Tanveer Rashid Magrey
August 5, 2019. This day has been entombed with indelible ink in the inner recesses of my head. The preceding events of this day did not bode well. There had been a circular for tourists to leave the valley; people in long queues were stocking on food, fuel and cash; internet and mobile phone networks were snapped throughout the valley. Everything fell into its place when India’s Home Minister Amit Shah tabled a Bill in Parliament to scrap Articles 370 and 35A, and also downgraded the state of J&K to two union territories. With a curfew in place and deployment of additional tens of thousands of troops, people in Kashmir swallowed this bitter announcement and could do little else.
I was in the last leg of my university degree. Very soon I would be out to fend for myself. I would have to leave my university hostel. On August 5, I had to leave earlier than scheduled. Amidst the knots of armed forces standing guard on every nook and corner, I left at dawn for home on the outskirts of Srinagar.
At 7:00 am, no passenger vehicle was on the road. The staccato horns of convoys passing by sounded like a bad omen. Over the years I had learned to hitchhike to reach my home. I thought it would do the trick again. I waved my hand to a motor bike. He pulled up. I rode pillion up to Hyderpora Pass. At Hyderpora, I again started waving at anything moving on the road. But none complied with my requests, and I set off towards HMT Chowk on foot. Armed men in olive overalls were walking in a file on the road.
At Parimpora Bypass, a deluge of students and people from the countryside were waiting for some vehicle to take them to their destinations. Most of them were carrying bulging rucksacks on their backs. A vehicle came to a grinding halt. Without much ado, I hopped into it. At Magam, a Shia populated town on the Gulmarg-Srinagar highway, the vehicle came to a grinding halt again. A bevy of policemen emerged from behind wire fences and gestured to the driver to return.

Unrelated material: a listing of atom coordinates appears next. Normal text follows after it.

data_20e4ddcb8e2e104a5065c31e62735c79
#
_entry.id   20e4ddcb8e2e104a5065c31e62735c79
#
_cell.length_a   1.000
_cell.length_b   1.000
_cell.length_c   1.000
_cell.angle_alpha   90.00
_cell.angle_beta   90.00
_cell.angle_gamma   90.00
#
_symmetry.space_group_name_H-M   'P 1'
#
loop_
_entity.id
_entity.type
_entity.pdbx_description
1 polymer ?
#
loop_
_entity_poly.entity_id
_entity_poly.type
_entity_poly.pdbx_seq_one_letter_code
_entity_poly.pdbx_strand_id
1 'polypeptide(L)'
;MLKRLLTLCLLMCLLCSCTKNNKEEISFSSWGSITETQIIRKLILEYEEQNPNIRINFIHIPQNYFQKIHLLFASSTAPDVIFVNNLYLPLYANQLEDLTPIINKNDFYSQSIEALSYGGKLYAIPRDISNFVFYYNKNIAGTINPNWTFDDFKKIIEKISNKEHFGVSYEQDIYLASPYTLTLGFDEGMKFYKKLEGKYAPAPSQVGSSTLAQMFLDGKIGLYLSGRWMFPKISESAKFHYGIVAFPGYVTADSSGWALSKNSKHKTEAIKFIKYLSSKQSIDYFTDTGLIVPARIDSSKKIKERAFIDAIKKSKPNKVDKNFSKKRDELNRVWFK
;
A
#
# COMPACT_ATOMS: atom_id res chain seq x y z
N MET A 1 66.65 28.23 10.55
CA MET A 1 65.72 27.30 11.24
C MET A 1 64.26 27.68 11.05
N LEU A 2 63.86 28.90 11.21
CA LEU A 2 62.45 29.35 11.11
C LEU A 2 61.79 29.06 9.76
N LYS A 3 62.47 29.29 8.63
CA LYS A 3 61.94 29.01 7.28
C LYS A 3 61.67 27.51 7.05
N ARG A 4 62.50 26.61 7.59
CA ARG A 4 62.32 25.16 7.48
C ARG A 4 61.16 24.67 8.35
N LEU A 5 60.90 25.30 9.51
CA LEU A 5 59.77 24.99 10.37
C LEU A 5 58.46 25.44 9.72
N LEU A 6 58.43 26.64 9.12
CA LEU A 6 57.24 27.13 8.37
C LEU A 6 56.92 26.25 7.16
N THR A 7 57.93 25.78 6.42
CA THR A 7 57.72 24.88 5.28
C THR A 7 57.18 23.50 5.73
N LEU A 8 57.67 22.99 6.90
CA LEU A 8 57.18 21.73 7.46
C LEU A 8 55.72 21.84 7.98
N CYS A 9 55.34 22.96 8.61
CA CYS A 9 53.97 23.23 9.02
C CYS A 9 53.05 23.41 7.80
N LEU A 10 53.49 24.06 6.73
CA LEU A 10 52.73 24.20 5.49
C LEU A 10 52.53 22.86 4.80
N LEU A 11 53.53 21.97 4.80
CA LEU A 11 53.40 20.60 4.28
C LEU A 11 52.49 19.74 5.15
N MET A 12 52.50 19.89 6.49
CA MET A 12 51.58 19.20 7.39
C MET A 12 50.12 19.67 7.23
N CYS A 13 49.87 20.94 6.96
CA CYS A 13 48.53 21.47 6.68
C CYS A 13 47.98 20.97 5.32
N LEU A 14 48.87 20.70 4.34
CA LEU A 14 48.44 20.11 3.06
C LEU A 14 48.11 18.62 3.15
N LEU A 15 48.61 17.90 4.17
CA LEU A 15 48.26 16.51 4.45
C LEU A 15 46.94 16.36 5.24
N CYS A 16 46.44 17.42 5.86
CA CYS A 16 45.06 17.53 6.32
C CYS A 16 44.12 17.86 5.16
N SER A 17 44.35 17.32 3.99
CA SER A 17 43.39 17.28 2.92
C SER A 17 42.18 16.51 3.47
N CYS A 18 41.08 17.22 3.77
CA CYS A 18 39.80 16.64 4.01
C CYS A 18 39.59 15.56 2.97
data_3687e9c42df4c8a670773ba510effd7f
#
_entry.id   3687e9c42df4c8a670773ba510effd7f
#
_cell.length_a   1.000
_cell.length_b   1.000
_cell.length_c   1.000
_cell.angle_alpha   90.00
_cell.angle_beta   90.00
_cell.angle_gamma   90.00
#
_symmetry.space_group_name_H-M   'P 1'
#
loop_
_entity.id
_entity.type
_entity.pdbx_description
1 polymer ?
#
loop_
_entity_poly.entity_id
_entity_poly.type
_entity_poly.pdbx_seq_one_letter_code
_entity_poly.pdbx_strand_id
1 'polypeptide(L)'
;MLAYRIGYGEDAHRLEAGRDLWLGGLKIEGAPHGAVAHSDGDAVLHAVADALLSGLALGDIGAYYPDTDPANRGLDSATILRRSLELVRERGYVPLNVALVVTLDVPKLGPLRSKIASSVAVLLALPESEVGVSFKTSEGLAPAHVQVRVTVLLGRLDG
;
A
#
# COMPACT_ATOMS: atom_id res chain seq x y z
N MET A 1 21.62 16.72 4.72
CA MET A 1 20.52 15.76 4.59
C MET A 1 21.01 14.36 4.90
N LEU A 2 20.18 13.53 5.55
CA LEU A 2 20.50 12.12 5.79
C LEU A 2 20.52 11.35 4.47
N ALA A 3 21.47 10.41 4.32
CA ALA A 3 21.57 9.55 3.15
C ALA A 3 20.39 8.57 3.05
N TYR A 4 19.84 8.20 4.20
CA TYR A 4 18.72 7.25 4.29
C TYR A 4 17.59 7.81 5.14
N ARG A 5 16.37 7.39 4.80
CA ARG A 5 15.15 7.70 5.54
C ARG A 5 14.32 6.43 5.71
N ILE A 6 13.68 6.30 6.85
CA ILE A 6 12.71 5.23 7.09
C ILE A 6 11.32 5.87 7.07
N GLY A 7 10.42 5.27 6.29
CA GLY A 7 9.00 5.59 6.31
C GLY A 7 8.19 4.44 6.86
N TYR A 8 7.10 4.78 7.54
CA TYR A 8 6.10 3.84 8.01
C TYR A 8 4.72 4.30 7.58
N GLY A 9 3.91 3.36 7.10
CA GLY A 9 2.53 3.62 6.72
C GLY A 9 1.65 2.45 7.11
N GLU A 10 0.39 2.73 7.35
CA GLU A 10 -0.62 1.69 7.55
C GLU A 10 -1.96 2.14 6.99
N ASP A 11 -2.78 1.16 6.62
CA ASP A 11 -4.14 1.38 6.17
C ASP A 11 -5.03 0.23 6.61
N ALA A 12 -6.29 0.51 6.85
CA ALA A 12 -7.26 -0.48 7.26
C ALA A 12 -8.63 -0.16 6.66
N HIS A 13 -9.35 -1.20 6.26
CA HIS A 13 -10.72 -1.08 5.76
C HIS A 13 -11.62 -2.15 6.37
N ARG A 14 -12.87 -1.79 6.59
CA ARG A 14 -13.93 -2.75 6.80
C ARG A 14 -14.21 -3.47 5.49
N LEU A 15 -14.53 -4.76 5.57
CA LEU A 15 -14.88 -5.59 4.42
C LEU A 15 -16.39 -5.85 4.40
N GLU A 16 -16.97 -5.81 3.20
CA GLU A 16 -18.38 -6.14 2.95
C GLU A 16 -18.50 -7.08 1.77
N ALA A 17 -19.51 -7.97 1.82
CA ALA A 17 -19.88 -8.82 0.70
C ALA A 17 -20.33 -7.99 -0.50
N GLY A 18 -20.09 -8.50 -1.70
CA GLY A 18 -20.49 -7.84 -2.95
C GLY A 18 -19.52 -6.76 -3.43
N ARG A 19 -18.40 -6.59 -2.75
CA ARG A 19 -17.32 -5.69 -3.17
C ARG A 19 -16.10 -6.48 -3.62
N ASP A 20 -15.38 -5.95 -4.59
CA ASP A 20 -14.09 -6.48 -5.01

Shops in Magam were all shuttered. There was a ubiquitous gaggle of armed personnel, with rifles in their hands and vigil in their eyes. A deafening silence pervaded the air, broken only by a vehicle or two that sped past us. I was still 17 kilometers from home. I began waiting for another good Samaritan. A reed- thin man with a bag slung on his shoulders turned up beside me. I struck a conversation. He said, “I am looking for medicine for my wife but all the medical shops are closed. Now I am hoping that I will get it at the sub-district hospital”. He flailed his hands in helplessness. Before going ahead with his journey on foot, he fired a volley of abuse at the government.
Now again I was waving my hands to get a lift. Two motorbikes and one Maruti hurtled past me without giving two hoots. After waiting half an hour, a scooty driver wearing a helmet stopped before me. He took me 3 kms further, reached his destination, and left me alone on the highway.
After gulping down handfuls of water from a small stream to quench my thirst, I marched on foot with dogged persistence against the scorching heat of the August sun. All along the way, shop shutters were down. Spools of razor wires and steel barricades were laid at every roundabout and junctions. Armed men outnumbered the locals. After walking a few kilometres, I hitched a ride in an auto. The driver was carrying sackfuls of vegetables for some shopkeeper in Kunzer area on the Srinagar-Gulmarg highway. He slowed down in front of an army camp and drove zigzag through the steel barricades on the road. I profusely thanked him as he came to a screeching halt in the market of this town. I relapsed into my business of “Waving”.
After waiting more than fifteen minutes, a Maruti Suzuki stopped and the driver gestured to me to get in. The driver enquired where I was going. “Upwards,” I said, gingerly hoisting my heavy rucksack in the back seat. After a few minutes, he said, “Traffic is off the roads; people are facing a lot of problems in travelling.” Along the way he picked up a few more who belted out a slew of blessings on him. I drifted off to sleep but was jolted back to wakefulness by a hoarse cough from a fellow passenger.
The car kept moving towards my destination, and finally it reached there. No sooner than I alighted from the vehicle, a policeman enquired, “Where have you come from?” “Srinagar,” I curtly said.
The announcement of Amit Shah’s deed had been made while I was walking towards my home. Snatches of the conversations I overheard on the way brought home to me the significance of what had transpired even before I entered my village.
The eyes of my mother brimmed with tears no sooner than she spotted me in our courtyard.